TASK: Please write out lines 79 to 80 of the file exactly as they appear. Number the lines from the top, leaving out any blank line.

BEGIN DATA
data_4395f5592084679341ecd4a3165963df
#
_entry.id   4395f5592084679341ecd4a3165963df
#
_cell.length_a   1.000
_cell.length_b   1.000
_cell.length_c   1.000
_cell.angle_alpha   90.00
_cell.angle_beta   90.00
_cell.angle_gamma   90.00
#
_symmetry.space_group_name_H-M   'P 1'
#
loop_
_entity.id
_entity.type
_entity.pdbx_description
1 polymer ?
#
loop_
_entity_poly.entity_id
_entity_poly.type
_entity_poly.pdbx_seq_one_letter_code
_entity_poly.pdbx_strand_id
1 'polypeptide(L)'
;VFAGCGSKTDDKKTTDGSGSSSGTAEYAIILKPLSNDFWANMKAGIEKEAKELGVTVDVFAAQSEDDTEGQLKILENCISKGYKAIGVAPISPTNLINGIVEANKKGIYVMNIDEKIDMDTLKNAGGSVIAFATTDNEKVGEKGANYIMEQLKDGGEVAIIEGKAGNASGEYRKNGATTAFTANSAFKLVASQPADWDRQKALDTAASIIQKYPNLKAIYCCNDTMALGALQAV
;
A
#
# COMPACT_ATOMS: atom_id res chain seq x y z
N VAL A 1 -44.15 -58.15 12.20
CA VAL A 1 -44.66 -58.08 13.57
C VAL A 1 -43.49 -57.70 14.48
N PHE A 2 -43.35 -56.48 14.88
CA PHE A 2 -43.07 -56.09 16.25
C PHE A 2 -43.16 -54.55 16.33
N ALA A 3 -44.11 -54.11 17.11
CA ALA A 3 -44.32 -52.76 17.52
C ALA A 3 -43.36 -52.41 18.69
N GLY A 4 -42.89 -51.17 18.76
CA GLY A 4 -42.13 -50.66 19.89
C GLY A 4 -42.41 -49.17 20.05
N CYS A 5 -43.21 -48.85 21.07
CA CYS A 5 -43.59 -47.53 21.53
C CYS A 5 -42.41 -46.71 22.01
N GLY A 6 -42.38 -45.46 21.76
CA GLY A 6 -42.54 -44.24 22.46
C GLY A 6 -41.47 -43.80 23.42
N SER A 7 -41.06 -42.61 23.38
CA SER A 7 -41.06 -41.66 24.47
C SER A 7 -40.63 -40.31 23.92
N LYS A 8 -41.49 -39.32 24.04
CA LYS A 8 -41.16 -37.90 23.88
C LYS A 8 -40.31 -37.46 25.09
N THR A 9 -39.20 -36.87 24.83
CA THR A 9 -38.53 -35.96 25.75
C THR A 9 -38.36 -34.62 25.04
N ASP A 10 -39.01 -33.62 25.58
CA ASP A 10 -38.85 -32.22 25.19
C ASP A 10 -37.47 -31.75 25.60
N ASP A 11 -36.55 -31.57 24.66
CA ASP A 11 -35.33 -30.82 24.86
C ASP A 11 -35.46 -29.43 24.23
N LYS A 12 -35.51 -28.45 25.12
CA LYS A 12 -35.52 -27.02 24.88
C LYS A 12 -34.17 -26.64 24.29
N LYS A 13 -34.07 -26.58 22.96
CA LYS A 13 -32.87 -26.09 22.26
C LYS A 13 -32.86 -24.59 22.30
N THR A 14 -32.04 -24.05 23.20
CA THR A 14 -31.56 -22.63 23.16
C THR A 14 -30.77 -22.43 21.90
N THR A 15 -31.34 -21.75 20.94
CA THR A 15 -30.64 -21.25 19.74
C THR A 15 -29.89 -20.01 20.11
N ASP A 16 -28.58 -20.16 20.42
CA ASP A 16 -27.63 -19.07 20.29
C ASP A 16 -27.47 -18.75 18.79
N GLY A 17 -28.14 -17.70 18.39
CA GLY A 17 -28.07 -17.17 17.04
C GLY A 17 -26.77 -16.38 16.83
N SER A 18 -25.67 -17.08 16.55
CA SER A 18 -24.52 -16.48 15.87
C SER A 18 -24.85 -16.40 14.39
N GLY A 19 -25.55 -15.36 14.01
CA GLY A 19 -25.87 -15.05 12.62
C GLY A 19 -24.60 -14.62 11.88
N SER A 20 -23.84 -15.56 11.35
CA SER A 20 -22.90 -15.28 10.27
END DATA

N GLY A 17 -28.14 -17.70 18.39
CA GLY A 17 -28.07 -17.17 17.04